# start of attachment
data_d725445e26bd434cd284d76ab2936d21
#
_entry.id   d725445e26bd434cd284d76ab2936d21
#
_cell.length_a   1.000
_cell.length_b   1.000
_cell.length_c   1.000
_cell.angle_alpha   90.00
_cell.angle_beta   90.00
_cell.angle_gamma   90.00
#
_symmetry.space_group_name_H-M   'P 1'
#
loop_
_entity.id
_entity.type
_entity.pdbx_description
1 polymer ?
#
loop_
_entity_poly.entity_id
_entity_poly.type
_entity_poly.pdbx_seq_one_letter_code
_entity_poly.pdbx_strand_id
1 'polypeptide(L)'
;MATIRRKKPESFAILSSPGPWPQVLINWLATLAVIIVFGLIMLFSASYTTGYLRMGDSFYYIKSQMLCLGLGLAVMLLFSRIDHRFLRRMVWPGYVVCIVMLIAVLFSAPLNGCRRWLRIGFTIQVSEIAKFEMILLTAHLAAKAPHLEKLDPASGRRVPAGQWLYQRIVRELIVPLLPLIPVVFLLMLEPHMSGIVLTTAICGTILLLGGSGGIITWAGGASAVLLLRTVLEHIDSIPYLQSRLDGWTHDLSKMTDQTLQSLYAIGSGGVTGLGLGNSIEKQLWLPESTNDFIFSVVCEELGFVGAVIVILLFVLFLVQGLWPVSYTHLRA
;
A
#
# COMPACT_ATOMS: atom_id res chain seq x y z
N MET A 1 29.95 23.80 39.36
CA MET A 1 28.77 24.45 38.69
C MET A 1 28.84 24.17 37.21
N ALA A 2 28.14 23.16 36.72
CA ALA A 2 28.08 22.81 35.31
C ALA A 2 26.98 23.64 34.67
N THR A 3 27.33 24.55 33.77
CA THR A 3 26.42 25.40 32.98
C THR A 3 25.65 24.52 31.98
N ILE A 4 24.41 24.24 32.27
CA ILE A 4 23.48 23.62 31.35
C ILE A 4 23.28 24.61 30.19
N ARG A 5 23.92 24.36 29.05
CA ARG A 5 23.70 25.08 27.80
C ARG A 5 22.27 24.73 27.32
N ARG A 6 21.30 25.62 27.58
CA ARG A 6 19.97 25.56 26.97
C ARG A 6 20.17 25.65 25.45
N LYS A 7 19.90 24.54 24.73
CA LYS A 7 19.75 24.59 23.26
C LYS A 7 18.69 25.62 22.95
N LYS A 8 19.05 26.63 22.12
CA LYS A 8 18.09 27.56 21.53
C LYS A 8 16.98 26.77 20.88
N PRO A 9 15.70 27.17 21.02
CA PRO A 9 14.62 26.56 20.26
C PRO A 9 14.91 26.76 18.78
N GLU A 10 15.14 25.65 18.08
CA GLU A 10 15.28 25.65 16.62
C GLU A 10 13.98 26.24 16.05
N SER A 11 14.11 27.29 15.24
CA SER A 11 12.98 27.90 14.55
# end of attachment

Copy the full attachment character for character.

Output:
data_d725445e26bd434cd284d76ab2936d21
#
_entry.id   d725445e26bd434cd284d76ab2936d21
#
_cell.length_a   1.000
_cell.length_b   1.000
_cell.length_c   1.000
_cell.angle_alpha   90.00
_cell.angle_beta   90.00
_cell.angle_gamma   90.00
#
_symmetry.space_group_name_H-M   'P 1'
#
loop_
_entity.id
_entity.type
_entity.pdbx_description
1 polymer ?
#
loop_
_entity_poly.entity_id
_entity_poly.type
_entity_poly.pdbx_seq_one_letter_code
_entity_poly.pdbx_strand_id
1 'polypeptide(L)'
;MATIRRKKPESFAILSSPGPWPQVLINWLATLAVIIVFGLIMLFSASYTTGYLRMGDSFYYIKSQMLCLGLGLAVMLLFSRIDHRFLRRMVWPGYVVCIVMLIAVLFSAPLNGCRRWLRIGFTIQVSEIAKFEMILLTAHLAAKAPHLEKLDPASGRRVPAGQWLYQRIVRELIVPLLPLIPVVFLLMLEPHMSGIVLTTAICGTILLLGGSGGIITWAGGASAVLLLRTVLEHIDSIPYLQSRLDGWTHDLSKMTDQTLQSLYAIGSGGVTGLGLGNSIEKQLWLPESTNDFIFSVVCEELGFVGAVIVILLFVLFLVQGLWPVSYTHLRA
;
A
#
# COMPACT_ATOMS: atom_id res chain seq x y z
N MET A 1 29.95 23.80 39.36
CA MET A 1 28.77 24.45 38.69
C MET A 1 28.84 24.17 37.21
N ALA A 2 28.14 23.16 36.72
CA ALA A 2 28.08 22.81 35.31
C ALA A 2 26.98 23.64 34.67
N THR A 3 27.33 24.55 33.77
CA THR A 3 26.42 25.40 32.98
C THR A 3 25.65 24.52 31.98
N ILE A 4 24.41 24.24 32.27
CA ILE A 4 23.48 23.62 31.35
C ILE A 4 23.28 24.61 30.19
N ARG A 5 23.92 24.36 29.05
CA ARG A 5 23.70 25.08 27.80
C ARG A 5 22.27 24.73 27.32
N ARG A 6 21.30 25.62 27.58
CA ARG A 6 19.97 25.56 26.97
C ARG A 6 20.17 25.65 25.45
N LYS A 7 19.90 24.54 24.73
CA LYS A 7 19.75 24.59 23.26
C LYS A 7 18.69 25.62 22.95
N LYS A 8 19.05 26.63 22.12
CA LYS A 8 18.09 27.56 21.53
C LYS A 8 16.98 26.77 20.88
N PRO A 9 15.70 27.17 21.02
CA PRO A 9 14.62 26.56 20.26
C PRO A 9 14.91 26.76 18.78
N GLU A 10 15.14 25.65 18.08
CA GLU A 10 15.28 25.65 16.62
C GLU A 10 13.98 26.24 16.05
N SER A 11 14.11 27.29 15.24
CA SER A 11 12.98 27.90 14.55